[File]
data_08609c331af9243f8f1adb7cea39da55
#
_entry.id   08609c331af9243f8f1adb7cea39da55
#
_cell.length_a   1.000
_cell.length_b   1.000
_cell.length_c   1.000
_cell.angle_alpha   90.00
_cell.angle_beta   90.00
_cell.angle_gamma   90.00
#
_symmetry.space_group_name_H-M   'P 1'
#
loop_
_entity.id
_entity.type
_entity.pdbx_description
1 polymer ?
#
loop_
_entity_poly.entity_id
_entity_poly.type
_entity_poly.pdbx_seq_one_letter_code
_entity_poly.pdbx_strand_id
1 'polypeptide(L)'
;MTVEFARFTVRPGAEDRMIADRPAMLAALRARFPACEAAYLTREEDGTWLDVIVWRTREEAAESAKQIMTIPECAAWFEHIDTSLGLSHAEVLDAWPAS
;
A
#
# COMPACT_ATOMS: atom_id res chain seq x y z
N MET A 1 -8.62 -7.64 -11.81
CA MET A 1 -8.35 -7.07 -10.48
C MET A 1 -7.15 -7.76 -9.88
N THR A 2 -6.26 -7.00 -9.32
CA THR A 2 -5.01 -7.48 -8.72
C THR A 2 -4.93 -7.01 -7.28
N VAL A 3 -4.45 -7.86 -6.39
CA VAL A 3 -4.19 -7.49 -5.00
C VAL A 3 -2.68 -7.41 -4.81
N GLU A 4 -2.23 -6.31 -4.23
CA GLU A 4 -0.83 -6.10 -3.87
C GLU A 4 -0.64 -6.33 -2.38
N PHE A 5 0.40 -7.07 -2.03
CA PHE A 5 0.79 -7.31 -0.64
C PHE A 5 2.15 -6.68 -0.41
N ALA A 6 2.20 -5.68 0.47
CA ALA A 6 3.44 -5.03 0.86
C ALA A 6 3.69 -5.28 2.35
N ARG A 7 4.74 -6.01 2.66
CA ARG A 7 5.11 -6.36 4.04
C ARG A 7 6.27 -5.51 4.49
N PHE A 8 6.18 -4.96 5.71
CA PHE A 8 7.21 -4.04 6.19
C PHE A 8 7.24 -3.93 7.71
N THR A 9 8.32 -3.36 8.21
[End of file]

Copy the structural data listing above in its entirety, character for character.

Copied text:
data_08609c331af9243f8f1adb7cea39da55
#
_entry.id   08609c331af9243f8f1adb7cea39da55
#
_cell.length_a   1.000
_cell.length_b   1.000
_cell.length_c   1.000
_cell.angle_alpha   90.00
_cell.angle_beta   90.00
_cell.angle_gamma   90.00
#
_symmetry.space_group_name_H-M   'P 1'
#
loop_
_entity.id
_entity.type
_entity.pdbx_description
1 polymer ?
#
loop_
_entity_poly.entity_id
_entity_poly.type
_entity_poly.pdbx_seq_one_letter_code
_entity_poly.pdbx_strand_id
1 'polypeptide(L)'
;MTVEFARFTVRPGAEDRMIADRPAMLAALRARFPACEAAYLTREEDGTWLDVIVWRTREEAAESAKQIMTIPECAAWFEHIDTSLGLSHAEVLDAWPAS
;
A
#
# COMPACT_ATOMS: atom_id res chain seq x y z
N MET A 1 -8.62 -7.64 -11.81
CA MET A 1 -8.35 -7.07 -10.48
C MET A 1 -7.15 -7.76 -9.88
N THR A 2 -6.26 -7.00 -9.32
CA THR A 2 -5.01 -7.48 -8.72
C THR A 2 -4.93 -7.01 -7.28
N VAL A 3 -4.45 -7.86 -6.39
CA VAL A 3 -4.19 -7.49 -5.00
C VAL A 3 -2.68 -7.41 -4.81
N GLU A 4 -2.23 -6.31 -4.23
CA GLU A 4 -0.83 -6.10 -3.87
C GLU A 4 -0.64 -6.33 -2.38
N PHE A 5 0.40 -7.07 -2.03
CA PHE A 5 0.79 -7.31 -0.64
C PHE A 5 2.15 -6.68 -0.41
N ALA A 6 2.20 -5.68 0.47
CA ALA A 6 3.44 -5.03 0.86
C ALA A 6 3.69 -5.28 2.35
N ARG A 7 4.74 -6.01 2.66
CA ARG A 7 5.11 -6.36 4.04
C ARG A 7 6.27 -5.51 4.49
N PHE A 8 6.18 -4.96 5.71
CA PHE A 8 7.21 -4.04 6.19
C PHE A 8 7.24 -3.93 7.71
N THR A 9 8.32 -3.36 8.21